Therefore you shall be perfect, just as your Father in heaven is perfect. (Matthew 5:48)
Before I transition into the study of Teleios I will make some observations of what I have observed lately without mentioning names to try not to get into trouble. First, I was looking forward to an expositional teaching through the Sermon on the Mount and the pastor/teacher skipped over Matthew 5:48. What? Are you kidding me? I could not believe it. This is not a scary verse to handle. Secondly, I have heard a few songs on Christian radio that tell me that I don’t need to be perfect, or Jesus does not expect us to be perfect. Really? The passages I am dealing in this particular blog tell me otherwise. We cannot pick and choose which passages of the bible we like and which ones to throw away. Remember we are not discussing Christian perfectionism, the belief that believers can be sinless, but the process of sanctification that causes us to sin less. And thirdly, this week in our small groups a statement was made before a discussion question that included, “Communion is also a time to examine yourself, not because you must be perfect.” Really? Why are we even having this lesson on Teleios? Because it is in the Bible and it should not be ignored. The end to my rant.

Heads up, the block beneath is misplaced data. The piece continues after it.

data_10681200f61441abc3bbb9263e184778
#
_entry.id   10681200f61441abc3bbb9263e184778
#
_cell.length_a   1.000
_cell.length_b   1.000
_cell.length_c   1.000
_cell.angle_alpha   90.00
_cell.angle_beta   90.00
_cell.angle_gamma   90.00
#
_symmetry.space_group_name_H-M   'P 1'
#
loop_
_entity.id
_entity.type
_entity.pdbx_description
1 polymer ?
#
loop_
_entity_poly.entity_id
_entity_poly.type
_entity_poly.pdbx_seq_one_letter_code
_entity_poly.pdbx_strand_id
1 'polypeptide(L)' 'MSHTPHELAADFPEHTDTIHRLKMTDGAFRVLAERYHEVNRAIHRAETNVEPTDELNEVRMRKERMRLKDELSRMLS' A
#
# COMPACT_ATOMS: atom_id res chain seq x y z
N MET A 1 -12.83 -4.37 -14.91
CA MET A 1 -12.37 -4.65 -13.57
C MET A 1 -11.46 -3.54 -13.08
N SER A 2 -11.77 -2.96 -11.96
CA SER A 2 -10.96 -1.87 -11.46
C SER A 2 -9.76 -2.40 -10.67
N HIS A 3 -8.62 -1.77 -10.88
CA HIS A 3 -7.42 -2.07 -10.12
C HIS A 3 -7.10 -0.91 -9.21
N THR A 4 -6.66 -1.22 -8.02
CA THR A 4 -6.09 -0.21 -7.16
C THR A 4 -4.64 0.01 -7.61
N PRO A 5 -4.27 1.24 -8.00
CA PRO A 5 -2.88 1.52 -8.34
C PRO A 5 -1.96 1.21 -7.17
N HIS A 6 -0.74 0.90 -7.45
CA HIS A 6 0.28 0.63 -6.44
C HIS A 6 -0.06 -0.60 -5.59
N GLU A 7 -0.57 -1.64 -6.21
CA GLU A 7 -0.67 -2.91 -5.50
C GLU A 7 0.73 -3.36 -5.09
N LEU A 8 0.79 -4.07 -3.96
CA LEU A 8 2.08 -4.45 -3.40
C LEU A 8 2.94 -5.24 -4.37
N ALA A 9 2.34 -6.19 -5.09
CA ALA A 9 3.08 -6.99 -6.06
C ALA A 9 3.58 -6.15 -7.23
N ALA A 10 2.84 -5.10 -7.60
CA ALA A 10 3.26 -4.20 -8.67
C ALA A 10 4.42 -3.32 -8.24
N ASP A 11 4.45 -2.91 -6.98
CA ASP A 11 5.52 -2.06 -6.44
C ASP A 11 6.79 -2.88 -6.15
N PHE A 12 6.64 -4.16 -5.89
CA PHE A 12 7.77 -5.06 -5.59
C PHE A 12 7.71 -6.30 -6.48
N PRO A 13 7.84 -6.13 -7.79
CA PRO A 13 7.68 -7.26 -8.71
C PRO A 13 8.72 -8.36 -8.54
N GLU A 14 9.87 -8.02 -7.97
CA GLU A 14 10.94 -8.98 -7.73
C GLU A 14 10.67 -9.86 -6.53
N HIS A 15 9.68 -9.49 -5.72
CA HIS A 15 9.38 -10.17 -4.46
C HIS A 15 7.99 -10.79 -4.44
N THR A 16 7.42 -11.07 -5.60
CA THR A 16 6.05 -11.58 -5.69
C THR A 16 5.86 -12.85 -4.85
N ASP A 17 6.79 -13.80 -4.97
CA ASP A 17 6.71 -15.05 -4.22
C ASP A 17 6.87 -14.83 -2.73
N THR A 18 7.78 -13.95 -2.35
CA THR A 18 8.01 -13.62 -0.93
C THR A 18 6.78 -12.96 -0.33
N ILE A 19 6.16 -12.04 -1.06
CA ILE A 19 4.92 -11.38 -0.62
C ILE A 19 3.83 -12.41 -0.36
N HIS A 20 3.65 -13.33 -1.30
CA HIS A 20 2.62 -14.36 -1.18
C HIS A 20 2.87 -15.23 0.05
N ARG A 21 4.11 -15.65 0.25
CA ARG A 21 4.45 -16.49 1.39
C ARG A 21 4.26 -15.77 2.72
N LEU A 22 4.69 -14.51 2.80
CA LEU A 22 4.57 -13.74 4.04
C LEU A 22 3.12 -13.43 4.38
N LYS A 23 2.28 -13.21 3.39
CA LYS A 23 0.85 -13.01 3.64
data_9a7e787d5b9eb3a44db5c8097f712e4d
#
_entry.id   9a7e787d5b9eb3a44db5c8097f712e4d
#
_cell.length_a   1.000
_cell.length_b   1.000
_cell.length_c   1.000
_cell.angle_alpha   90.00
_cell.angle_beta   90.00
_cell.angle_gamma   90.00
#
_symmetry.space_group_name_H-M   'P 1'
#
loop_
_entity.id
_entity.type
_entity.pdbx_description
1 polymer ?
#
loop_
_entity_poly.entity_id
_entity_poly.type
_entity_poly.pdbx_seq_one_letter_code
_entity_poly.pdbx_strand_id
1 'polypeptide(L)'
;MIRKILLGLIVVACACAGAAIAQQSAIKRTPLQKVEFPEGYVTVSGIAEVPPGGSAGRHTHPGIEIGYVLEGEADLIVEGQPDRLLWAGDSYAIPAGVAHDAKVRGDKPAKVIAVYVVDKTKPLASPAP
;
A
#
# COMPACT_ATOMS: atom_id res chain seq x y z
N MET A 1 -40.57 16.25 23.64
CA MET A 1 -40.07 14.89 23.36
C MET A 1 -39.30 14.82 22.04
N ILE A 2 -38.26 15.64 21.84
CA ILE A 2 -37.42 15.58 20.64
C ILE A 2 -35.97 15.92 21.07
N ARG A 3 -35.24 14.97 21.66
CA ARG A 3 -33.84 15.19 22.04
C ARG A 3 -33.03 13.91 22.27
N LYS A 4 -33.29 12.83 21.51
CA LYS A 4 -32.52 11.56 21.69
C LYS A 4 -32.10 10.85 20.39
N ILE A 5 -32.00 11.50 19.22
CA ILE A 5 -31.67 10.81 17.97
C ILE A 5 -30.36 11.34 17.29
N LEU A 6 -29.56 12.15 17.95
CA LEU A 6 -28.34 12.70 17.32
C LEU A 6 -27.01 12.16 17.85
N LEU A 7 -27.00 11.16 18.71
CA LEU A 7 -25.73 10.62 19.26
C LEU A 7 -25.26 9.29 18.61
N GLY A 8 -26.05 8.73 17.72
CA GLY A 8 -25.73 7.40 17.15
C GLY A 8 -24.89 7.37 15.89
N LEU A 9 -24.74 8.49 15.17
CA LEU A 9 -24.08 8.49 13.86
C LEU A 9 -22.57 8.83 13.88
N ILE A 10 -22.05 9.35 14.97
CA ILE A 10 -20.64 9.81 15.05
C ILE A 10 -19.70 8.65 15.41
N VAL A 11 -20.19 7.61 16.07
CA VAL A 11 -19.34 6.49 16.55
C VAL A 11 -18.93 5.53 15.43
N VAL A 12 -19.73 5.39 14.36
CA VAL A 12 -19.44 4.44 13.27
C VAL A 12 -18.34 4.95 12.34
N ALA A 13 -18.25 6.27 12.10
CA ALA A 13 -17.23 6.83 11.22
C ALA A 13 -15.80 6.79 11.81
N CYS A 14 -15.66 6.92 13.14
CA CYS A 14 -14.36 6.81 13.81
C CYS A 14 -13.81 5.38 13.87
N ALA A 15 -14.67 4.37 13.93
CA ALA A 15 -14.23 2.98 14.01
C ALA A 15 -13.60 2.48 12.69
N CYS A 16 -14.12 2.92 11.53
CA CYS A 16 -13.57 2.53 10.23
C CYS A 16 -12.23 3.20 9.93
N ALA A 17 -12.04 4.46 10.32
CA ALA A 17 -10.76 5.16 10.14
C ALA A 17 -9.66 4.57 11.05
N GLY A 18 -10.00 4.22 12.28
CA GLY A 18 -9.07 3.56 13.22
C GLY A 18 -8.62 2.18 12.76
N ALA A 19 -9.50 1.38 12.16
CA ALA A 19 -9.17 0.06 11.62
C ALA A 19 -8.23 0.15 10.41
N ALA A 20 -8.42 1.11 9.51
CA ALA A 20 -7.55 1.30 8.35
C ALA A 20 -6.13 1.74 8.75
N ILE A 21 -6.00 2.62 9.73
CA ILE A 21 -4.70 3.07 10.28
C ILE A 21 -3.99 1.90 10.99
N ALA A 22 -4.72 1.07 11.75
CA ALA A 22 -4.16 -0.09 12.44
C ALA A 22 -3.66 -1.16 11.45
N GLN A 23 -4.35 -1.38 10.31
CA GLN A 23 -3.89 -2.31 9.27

The People’s New Testament comments as follows,
Be ye therefore perfect. To carry out fully this great law of love would lift man to the Divine standard of perfection. This must be the aim of life. We have before us as a pattern for the perfect God; we have the Divine perfection embodied in Christ. It will require a constant struggle while in the flesh to come near so high an ideal, but it must be our continual aim. This does not teach such sanctification that we cannot sin, nor that we, here on earth, attain absolute perfection, but we have placed before us, as a model, the perfect ideal, and we will constantly ascend higher by striving to attain it.